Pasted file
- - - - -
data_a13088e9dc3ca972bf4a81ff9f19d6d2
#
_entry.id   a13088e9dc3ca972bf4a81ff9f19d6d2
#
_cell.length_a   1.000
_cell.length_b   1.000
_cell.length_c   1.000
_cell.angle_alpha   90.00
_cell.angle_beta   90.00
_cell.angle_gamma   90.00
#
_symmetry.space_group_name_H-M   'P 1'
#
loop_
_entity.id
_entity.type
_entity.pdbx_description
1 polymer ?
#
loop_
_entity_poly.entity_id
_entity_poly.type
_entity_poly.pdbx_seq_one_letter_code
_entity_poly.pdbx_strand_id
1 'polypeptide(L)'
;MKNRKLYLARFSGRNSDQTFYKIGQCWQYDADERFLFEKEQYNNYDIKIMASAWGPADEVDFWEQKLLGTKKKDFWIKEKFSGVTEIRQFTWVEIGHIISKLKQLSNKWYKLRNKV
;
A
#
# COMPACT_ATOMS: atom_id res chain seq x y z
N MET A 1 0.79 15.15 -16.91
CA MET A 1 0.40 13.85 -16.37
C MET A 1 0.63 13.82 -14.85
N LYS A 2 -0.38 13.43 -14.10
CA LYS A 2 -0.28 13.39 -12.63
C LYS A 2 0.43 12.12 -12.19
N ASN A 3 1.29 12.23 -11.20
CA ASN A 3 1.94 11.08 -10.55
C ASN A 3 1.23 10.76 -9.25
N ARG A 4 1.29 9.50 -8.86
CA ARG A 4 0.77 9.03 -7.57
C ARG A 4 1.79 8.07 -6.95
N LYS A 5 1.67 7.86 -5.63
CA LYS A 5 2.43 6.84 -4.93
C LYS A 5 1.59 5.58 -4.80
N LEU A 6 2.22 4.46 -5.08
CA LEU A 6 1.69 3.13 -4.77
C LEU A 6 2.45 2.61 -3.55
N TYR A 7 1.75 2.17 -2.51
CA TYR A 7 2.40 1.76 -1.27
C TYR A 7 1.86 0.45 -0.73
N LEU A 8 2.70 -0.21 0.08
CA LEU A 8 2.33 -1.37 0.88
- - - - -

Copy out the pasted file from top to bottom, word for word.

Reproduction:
data_a13088e9dc3ca972bf4a81ff9f19d6d2
#
_entry.id   a13088e9dc3ca972bf4a81ff9f19d6d2
#
_cell.length_a   1.000
_cell.length_b   1.000
_cell.length_c   1.000
_cell.angle_alpha   90.00
_cell.angle_beta   90.00
_cell.angle_gamma   90.00
#
_symmetry.space_group_name_H-M   'P 1'
#
loop_
_entity.id
_entity.type
_entity.pdbx_description
1 polymer ?
#
loop_
_entity_poly.entity_id
_entity_poly.type
_entity_poly.pdbx_seq_one_letter_code
_entity_poly.pdbx_strand_id
1 'polypeptide(L)'
;MKNRKLYLARFSGRNSDQTFYKIGQCWQYDADERFLFEKEQYNNYDIKIMASAWGPADEVDFWEQKLLGTKKKDFWIKEKFSGVTEIRQFTWVEIGHIISKLKQLSNKWYKLRNKV
;
A
#
# COMPACT_ATOMS: atom_id res chain seq x y z
N MET A 1 0.79 15.15 -16.91
CA MET A 1 0.40 13.85 -16.37
C MET A 1 0.63 13.82 -14.85
N LYS A 2 -0.38 13.43 -14.10
CA LYS A 2 -0.28 13.39 -12.63
C LYS A 2 0.43 12.12 -12.19
N ASN A 3 1.29 12.23 -11.20
CA ASN A 3 1.94 11.08 -10.55
C ASN A 3 1.23 10.76 -9.25
N ARG A 4 1.29 9.50 -8.86
CA ARG A 4 0.77 9.03 -7.57
C ARG A 4 1.79 8.07 -6.95
N LYS A 5 1.67 7.86 -5.63
CA LYS A 5 2.43 6.84 -4.93
C LYS A 5 1.59 5.58 -4.80
N LEU A 6 2.22 4.46 -5.08
CA LEU A 6 1.69 3.13 -4.77
C LEU A 6 2.45 2.61 -3.55
N TYR A 7 1.75 2.17 -2.51
CA TYR A 7 2.40 1.76 -1.27
C TYR A 7 1.86 0.45 -0.73
N LEU A 8 2.70 -0.21 0.08
CA LEU A 8 2.33 -1.37 0.88